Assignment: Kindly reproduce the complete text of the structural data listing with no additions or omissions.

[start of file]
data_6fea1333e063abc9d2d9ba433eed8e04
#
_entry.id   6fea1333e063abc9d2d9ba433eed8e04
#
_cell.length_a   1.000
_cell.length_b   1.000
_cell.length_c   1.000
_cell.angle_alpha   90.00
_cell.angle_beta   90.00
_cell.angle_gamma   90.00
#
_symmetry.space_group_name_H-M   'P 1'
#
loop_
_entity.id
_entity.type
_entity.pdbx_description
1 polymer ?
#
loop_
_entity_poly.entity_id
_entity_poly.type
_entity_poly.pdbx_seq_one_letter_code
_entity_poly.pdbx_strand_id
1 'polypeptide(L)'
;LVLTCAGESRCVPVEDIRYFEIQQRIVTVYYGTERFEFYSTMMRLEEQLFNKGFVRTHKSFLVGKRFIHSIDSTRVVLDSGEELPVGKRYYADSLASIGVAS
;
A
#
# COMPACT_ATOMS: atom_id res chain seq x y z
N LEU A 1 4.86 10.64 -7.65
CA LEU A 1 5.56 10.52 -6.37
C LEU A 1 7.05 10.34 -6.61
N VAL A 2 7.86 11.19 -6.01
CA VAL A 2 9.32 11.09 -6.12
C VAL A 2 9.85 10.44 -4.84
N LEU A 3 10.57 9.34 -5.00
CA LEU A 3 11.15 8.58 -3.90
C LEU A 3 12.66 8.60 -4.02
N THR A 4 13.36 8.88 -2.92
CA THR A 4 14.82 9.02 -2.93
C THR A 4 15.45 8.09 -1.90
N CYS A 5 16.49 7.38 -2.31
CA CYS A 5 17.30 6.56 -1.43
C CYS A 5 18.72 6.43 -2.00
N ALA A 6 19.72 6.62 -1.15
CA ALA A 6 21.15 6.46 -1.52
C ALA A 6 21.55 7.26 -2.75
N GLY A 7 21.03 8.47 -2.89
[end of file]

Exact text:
data_6fea1333e063abc9d2d9ba433eed8e04
#
_entry.id   6fea1333e063abc9d2d9ba433eed8e04
#
_cell.length_a   1.000
_cell.length_b   1.000
_cell.length_c   1.000
_cell.angle_alpha   90.00
_cell.angle_beta   90.00
_cell.angle_gamma   90.00
#
_symmetry.space_group_name_H-M   'P 1'
#
loop_
_entity.id
_entity.type
_entity.pdbx_description
1 polymer ?
#
loop_
_entity_poly.entity_id
_entity_poly.type
_entity_poly.pdbx_seq_one_letter_code
_entity_poly.pdbx_strand_id
1 'polypeptide(L)'
;LVLTCAGESRCVPVEDIRYFEIQQRIVTVYYGTERFEFYSTMMRLEEQLFNKGFVRTHKSFLVGKRFIHSIDSTRVVLDSGEELPVGKRYYADSLASIGVAS
;
A
#
# COMPACT_ATOMS: atom_id res chain seq x y z
N LEU A 1 4.86 10.64 -7.65
CA LEU A 1 5.56 10.52 -6.37
C LEU A 1 7.05 10.34 -6.61
N VAL A 2 7.86 11.19 -6.01
CA VAL A 2 9.32 11.09 -6.12
C VAL A 2 9.85 10.44 -4.84
N LEU A 3 10.57 9.34 -5.00
CA LEU A 3 11.15 8.58 -3.90
C LEU A 3 12.66 8.60 -4.02
N THR A 4 13.36 8.88 -2.92
CA THR A 4 14.82 9.02 -2.93
C THR A 4 15.45 8.09 -1.90
N CYS A 5 16.49 7.38 -2.31
CA CYS A 5 17.30 6.56 -1.43
C CYS A 5 18.72 6.43 -2.00
N ALA A 6 19.72 6.62 -1.15
CA ALA A 6 21.15 6.46 -1.52
C ALA A 6 21.55 7.26 -2.75
N GLY A 7 21.03 8.47 -2.89